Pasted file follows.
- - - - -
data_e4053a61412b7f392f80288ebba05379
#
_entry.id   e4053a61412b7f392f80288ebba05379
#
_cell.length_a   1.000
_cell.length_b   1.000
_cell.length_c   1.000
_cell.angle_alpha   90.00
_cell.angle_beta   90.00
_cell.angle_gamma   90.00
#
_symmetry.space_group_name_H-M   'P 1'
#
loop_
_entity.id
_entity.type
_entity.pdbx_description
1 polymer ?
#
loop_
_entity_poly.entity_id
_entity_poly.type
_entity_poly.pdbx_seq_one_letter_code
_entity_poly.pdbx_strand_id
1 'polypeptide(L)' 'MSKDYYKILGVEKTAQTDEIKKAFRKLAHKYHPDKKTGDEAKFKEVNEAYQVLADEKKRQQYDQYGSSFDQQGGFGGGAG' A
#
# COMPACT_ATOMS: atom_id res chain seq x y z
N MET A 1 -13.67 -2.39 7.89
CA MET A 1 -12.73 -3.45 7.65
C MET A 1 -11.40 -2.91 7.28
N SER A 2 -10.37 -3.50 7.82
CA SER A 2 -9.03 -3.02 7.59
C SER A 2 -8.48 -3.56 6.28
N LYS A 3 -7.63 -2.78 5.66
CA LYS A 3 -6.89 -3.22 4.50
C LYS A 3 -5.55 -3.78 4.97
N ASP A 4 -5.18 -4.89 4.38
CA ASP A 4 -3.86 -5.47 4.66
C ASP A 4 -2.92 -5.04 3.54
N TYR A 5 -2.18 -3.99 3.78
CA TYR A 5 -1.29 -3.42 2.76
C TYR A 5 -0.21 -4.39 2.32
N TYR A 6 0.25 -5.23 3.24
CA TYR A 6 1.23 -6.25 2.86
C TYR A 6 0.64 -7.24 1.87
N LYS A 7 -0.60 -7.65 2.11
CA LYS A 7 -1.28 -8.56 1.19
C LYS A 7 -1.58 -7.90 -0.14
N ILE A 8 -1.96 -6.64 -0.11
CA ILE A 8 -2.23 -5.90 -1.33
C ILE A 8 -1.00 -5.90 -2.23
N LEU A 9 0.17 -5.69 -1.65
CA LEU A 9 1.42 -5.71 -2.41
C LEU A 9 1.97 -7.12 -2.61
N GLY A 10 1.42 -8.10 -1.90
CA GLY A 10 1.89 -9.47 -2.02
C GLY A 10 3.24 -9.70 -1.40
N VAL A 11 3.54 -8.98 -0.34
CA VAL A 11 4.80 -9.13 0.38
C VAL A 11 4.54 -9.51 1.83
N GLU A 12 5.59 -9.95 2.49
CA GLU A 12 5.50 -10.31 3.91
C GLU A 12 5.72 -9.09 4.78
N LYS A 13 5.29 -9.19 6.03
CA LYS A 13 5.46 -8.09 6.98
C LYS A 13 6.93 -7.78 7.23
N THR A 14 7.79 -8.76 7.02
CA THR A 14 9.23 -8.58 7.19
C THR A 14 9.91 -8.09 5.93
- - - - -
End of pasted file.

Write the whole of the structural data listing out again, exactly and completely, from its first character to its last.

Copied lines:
data_e4053a61412b7f392f80288ebba05379
#
_entry.id   e4053a61412b7f392f80288ebba05379
#
_cell.length_a   1.000
_cell.length_b   1.000
_cell.length_c   1.000
_cell.angle_alpha   90.00
_cell.angle_beta   90.00
_cell.angle_gamma   90.00
#
_symmetry.space_group_name_H-M   'P 1'
#
loop_
_entity.id
_entity.type
_entity.pdbx_description
1 polymer ?
#
loop_
_entity_poly.entity_id
_entity_poly.type
_entity_poly.pdbx_seq_one_letter_code
_entity_poly.pdbx_strand_id
1 'polypeptide(L)' 'MSKDYYKILGVEKTAQTDEIKKAFRKLAHKYHPDKKTGDEAKFKEVNEAYQVLADEKKRQQYDQYGSSFDQQGGFGGGAG' A
#
# COMPACT_ATOMS: atom_id res chain seq x y z
N MET A 1 -13.67 -2.39 7.89
CA MET A 1 -12.73 -3.45 7.65
C MET A 1 -11.40 -2.91 7.28
N SER A 2 -10.37 -3.50 7.82
CA SER A 2 -9.03 -3.02 7.59
C SER A 2 -8.48 -3.56 6.28
N LYS A 3 -7.63 -2.78 5.66
CA LYS A 3 -6.89 -3.22 4.50
C LYS A 3 -5.55 -3.78 4.97
N ASP A 4 -5.18 -4.89 4.38
CA ASP A 4 -3.86 -5.47 4.66
C ASP A 4 -2.92 -5.04 3.54
N TYR A 5 -2.18 -3.99 3.78
CA TYR A 5 -1.29 -3.42 2.76
C TYR A 5 -0.21 -4.39 2.32
N TYR A 6 0.25 -5.23 3.24
CA TYR A 6 1.23 -6.25 2.86
C TYR A 6 0.64 -7.24 1.87
N LYS A 7 -0.60 -7.65 2.11
CA LYS A 7 -1.28 -8.56 1.19
C LYS A 7 -1.58 -7.90 -0.14
N ILE A 8 -1.96 -6.64 -0.11
CA ILE A 8 -2.23 -5.90 -1.33
C ILE A 8 -1.00 -5.90 -2.23
N LEU A 9 0.17 -5.69 -1.65
CA LEU A 9 1.42 -5.71 -2.41
C LEU A 9 1.97 -7.12 -2.61
N GLY A 10 1.42 -8.10 -1.90
CA GLY A 10 1.89 -9.47 -2.02
C GLY A 10 3.24 -9.70 -1.40
N VAL A 11 3.54 -8.98 -0.34
CA VAL A 11 4.80 -9.13 0.38
C VAL A 11 4.54 -9.51 1.83
N GLU A 12 5.59 -9.95 2.49
CA GLU A 12 5.50 -10.31 3.91
C GLU A 12 5.72 -9.09 4.78
N LYS A 13 5.29 -9.19 6.03
CA LYS A 13 5.46 -8.09 6.98
C LYS A 13 6.93 -7.78 7.23
N THR A 14 7.79 -8.76 7.02
CA THR A 14 9.23 -8.58 7.19
C THR A 14 9.91 -8.09 5.93